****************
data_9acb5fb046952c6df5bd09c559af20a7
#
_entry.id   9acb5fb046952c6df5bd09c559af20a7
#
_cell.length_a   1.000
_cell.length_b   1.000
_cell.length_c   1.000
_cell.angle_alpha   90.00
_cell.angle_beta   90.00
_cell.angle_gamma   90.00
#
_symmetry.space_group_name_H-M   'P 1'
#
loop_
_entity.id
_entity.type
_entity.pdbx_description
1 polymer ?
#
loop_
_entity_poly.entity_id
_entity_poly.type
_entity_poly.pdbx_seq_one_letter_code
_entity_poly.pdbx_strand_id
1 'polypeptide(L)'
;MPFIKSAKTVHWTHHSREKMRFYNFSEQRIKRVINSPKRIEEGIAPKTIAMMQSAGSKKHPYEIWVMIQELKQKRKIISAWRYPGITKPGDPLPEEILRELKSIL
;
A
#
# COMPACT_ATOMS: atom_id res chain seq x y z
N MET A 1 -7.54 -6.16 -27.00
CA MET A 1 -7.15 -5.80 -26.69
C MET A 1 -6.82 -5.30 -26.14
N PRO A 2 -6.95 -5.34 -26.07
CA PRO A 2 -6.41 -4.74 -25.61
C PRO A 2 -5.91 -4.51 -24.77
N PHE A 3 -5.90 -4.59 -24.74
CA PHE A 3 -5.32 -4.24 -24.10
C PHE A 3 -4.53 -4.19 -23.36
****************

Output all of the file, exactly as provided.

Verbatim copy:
data_9acb5fb046952c6df5bd09c559af20a7
#
_entry.id   9acb5fb046952c6df5bd09c559af20a7
#
_cell.length_a   1.000
_cell.length_b   1.000
_cell.length_c   1.000
_cell.angle_alpha   90.00
_cell.angle_beta   90.00
_cell.angle_gamma   90.00
#
_symmetry.space_group_name_H-M   'P 1'
#
loop_
_entity.id
_entity.type
_entity.pdbx_description
1 polymer ?
#
loop_
_entity_poly.entity_id
_entity_poly.type
_entity_poly.pdbx_seq_one_letter_code
_entity_poly.pdbx_strand_id
1 'polypeptide(L)'
;MPFIKSAKTVHWTHHSREKMRFYNFSEQRIKRVINSPKRIEEGIAPKTIAMMQSAGSKKHPYEIWVMIQELKQKRKIISAWRYPGITKPGDPLPEEILRELKSIL
;
A
#
# COMPACT_ATOMS: atom_id res chain seq x y z
N MET A 1 -7.54 -6.16 -27.00
CA MET A 1 -7.15 -5.80 -26.69
C MET A 1 -6.82 -5.30 -26.14
N PRO A 2 -6.95 -5.34 -26.07
CA PRO A 2 -6.41 -4.74 -25.61
C PRO A 2 -5.91 -4.51 -24.77
N PHE A 3 -5.90 -4.59 -24.74
CA PHE A 3 -5.32 -4.24 -24.10
C PHE A 3 -4.53 -4.19 -23.36